Mark 13:37

The circumstances under which these words were uttered imparted to them peculiar solemnity. Our Lord had left the temple for the last time, and in the waning light was walking home to Bethany, when he sat himself down to gaze with lingering love on Jerusalem. The evening sun was still glorifying her palaces; but the light was fading, darkness was coming; and he talked with his disciples of darker shadows about to fall, which would leave her bereft of the light of God. But he looked beyond that - to the time when he would return from the "far country," and, gathering his servants around him, would give each one recompense according as his work should be. During his absence he has given "to every man his work." This clause suggests several thoughts concerning Christian service.

I. THE UNIVERSALITY OF CHRISTIAN SERVICE. It is appointed for "every man" who is in the Lord's household. God works in us in order that we may will and do of his good pleasure. He gives us love to others, and understanding of his Word, an experience of his faithfulness, mental and spiritual faculties, in order to fit us for serving him. Science teaches us that natural agents are so closely related that they are mutually convertible. Motion passes into heat, heat into electricity, electricity into magnetism, magnetism into animal force, and so on in an endless circle. In the sphere of nature God arouses no force which does not arouse another; and though the primal energy passes on into many manifestations, it does not return to him void. So is it in the spiritual realm. He excites in your heart love to Christ, and that arouses thought about him, speech concerning him, activity for him; and these go forth like advancing waves of influence into the lives of others, and none can foresee the end. The Church is not meant to be like the phantom ship of which the poet sings, manned by a dead crew; but is likened to a living "household," in which all the servants are eager, watchful, and diligent; for their Lord has,given "to every man his work." (Show the variety of capacities distributed amongst the old and young, the rich and poor, and the diverse forms of Christian service to which these point.)


1. Earnestness. Too often this is fitful. It passes from us uselessly when in contact with the worldly, just as electricity passes off when insulation has been neglected. We want insulation of spiritual force. A modern Christian, surrounded by symbols of idolatry, would not always have "his spirit stirred" within him as Paul did at Athens. The present age is enlightened rather than enthusiastic; self-complacent rather than self-sacrificing.

2. Love to Christ and love to souls is the true inspiration of successful Christian service. It is gained at the foot of the cross.

"A life of self-renouncing love
Is a life of liberty."

3. Constancy. Such as Paul had, who, amid temptations to indolence, and amid persecutions which might have made him falter, pressed forward steadfastly. "This thing I do" was the motto of his life. Is it ours?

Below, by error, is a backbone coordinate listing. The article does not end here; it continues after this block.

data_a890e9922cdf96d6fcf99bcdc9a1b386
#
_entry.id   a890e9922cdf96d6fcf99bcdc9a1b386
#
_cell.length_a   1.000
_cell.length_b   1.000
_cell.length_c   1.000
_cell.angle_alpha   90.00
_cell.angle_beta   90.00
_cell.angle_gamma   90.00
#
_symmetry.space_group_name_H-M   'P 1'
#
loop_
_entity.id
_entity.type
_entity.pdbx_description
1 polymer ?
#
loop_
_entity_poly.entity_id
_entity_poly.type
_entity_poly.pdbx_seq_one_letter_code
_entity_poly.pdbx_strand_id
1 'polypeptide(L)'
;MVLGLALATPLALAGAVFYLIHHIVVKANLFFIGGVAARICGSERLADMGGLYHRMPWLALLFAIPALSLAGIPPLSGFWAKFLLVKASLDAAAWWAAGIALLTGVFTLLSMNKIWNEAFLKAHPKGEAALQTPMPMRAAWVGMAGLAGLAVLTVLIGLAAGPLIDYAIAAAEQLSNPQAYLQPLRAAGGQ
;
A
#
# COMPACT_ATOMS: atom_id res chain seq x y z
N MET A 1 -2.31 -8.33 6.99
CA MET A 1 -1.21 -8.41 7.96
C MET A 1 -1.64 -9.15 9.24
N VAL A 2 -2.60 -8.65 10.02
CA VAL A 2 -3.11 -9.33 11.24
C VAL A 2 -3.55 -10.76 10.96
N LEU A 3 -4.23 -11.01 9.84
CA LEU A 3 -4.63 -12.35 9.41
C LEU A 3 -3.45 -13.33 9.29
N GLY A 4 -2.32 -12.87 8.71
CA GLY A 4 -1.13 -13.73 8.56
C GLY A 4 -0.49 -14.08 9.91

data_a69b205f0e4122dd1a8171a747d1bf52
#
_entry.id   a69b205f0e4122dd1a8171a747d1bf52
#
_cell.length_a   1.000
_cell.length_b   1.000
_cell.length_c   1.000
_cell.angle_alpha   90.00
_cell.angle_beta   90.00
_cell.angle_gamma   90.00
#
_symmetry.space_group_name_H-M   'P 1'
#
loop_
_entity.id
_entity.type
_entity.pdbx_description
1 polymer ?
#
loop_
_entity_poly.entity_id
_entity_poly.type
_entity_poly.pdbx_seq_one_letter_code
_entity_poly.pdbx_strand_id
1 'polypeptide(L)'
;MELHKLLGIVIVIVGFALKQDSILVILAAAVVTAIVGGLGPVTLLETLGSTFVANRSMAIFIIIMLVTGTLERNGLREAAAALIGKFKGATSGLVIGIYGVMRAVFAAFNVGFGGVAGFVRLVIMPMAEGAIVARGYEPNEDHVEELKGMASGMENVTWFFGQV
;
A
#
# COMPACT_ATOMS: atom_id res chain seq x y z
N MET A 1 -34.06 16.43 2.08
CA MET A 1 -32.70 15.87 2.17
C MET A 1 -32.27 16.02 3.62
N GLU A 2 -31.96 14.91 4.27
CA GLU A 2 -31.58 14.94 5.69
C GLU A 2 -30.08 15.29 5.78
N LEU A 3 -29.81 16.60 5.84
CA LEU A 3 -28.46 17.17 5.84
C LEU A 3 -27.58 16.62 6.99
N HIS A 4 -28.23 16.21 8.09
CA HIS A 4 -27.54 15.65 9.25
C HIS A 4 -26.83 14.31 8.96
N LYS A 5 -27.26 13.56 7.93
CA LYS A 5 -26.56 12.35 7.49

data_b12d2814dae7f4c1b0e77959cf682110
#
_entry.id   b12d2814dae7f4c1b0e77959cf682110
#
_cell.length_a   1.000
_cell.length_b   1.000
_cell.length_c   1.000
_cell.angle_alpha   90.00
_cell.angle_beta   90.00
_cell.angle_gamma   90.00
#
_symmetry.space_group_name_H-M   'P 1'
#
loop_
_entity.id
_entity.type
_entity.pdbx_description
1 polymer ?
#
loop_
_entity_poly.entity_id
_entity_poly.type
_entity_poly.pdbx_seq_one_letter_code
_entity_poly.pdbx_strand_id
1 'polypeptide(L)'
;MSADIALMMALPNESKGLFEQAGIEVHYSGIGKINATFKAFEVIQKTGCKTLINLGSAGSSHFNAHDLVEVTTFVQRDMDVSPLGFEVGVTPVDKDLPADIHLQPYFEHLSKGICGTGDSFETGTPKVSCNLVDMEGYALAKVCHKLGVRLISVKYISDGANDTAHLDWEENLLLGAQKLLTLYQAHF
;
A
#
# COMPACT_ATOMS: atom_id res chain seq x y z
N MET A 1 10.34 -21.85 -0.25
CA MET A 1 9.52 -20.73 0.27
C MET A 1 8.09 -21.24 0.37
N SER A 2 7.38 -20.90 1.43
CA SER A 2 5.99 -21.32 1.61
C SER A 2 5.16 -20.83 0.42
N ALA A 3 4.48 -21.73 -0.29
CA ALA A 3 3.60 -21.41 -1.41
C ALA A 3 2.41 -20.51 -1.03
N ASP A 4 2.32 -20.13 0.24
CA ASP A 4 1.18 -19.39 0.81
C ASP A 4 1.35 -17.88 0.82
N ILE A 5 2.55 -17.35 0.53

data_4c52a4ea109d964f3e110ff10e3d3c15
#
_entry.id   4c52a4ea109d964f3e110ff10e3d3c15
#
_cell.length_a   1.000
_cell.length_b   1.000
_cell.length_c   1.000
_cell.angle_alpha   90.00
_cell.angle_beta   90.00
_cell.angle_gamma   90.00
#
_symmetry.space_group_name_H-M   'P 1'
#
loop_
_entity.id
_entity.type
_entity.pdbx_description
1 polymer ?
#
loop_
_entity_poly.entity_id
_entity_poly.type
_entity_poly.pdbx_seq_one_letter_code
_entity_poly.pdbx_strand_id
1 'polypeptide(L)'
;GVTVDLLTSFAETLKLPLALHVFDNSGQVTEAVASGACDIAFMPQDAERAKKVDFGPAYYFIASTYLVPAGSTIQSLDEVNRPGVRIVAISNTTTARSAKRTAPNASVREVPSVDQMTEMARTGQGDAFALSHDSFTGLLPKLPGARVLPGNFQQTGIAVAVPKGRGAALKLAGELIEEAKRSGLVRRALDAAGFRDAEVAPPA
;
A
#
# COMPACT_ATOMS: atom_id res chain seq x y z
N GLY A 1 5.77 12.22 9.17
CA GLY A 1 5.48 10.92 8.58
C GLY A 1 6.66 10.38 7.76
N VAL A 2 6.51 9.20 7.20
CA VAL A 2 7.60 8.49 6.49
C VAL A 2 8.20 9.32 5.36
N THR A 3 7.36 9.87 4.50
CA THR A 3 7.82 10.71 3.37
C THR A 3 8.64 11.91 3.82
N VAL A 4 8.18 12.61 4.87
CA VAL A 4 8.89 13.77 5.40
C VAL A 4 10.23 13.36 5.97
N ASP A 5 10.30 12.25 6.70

4. Watchfulness. A special exhortation to this lies in the passage before us. Let us watch

(1) for opportunities of service,

(2) for results of work, and

(3) for the coming of the Lord.


1. There is blessing to be found in doing it. On the inactive mind and irresolute will doubts will gather, as limpets do on a motionless rock. Powers fairly exercised, whether they be physical, mental, or spiritual, develop by use.

2. There is blessing awaiting us when we have done it. It was not without reason that our Lord spoke (ver. 28) of the signs of his coming as being like the indications that "summer is nigh." His advent will be to his people not a winter, but a summer, from which gloom and death will be banished, and in which there will be fruit-gathering after toil, and manifestation of beauty and glory arising from the discipline of the past. That summer the faithful! The world is ripening for it. Our work is preparing for it. Then shall the faithful reap fruit unto life eternal. - A.R.

And what I say unto you, I say unto all, Watch.
I. IN WHAT DOES THIS WATCHFULNESS CONSIST? Consider it in reference to the coming of Christ, and our solemn appearance before Him. In this respect it implies —

1. Thoughtfulness. Sinners are so intent upon buying and selling that they have neither time nor inclination to think of anything else. It would be an interruption and disturbance to them to be told of Christ's coming. Every incident of life should bring it to remembrance. When we rise in the morning, it is natural for us to think, "Perhaps before night I may be at the end of my journey."

2. But watchfulness also implies preparation.


1. Because many are called, and few are chosen, In every field there are tares as well as wheat; in every church sinners and saints are blended together. Watch, therefore, commune with your own heart, and let your spirit make diligent search.

2. Because so many about you are slothful.

3. Because you know not the day, nor the hour, when the Son of Man cometh. Watch, therefore, while ye have the light, lest darkness come upon you.

4. Because blessed are the dead which die ill the Lord.

(S. Lavington.)